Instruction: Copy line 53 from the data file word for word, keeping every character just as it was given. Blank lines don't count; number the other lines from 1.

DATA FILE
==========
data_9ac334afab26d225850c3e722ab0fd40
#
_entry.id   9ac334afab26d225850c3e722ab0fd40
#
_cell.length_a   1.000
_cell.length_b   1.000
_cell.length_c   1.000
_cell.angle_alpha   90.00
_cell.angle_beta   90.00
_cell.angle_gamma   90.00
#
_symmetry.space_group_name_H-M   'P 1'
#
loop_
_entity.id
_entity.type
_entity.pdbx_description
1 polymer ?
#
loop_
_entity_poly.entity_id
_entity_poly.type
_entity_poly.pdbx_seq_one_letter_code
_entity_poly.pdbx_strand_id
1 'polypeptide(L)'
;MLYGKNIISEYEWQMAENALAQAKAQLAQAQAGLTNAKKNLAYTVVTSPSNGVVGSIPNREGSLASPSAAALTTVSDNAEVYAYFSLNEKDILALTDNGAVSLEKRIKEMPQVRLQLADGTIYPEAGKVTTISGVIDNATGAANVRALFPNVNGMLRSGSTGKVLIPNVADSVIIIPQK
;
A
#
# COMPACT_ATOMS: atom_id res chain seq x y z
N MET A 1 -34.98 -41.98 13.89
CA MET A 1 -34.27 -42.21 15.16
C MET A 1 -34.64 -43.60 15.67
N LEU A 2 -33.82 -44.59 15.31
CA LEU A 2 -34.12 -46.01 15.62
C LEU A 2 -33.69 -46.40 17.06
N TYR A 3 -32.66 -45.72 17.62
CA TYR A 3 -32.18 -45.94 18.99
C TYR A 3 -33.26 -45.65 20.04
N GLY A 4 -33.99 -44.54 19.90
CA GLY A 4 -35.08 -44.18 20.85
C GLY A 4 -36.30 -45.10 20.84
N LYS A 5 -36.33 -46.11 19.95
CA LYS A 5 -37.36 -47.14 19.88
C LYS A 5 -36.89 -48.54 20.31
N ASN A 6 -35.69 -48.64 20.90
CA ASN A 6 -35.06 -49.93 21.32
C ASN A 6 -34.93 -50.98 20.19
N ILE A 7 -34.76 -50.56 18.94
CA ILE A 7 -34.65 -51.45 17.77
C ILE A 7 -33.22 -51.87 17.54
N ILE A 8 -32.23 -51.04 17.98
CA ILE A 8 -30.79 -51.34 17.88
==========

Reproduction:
CA ILE A 8 -30.79 -51.34 17.88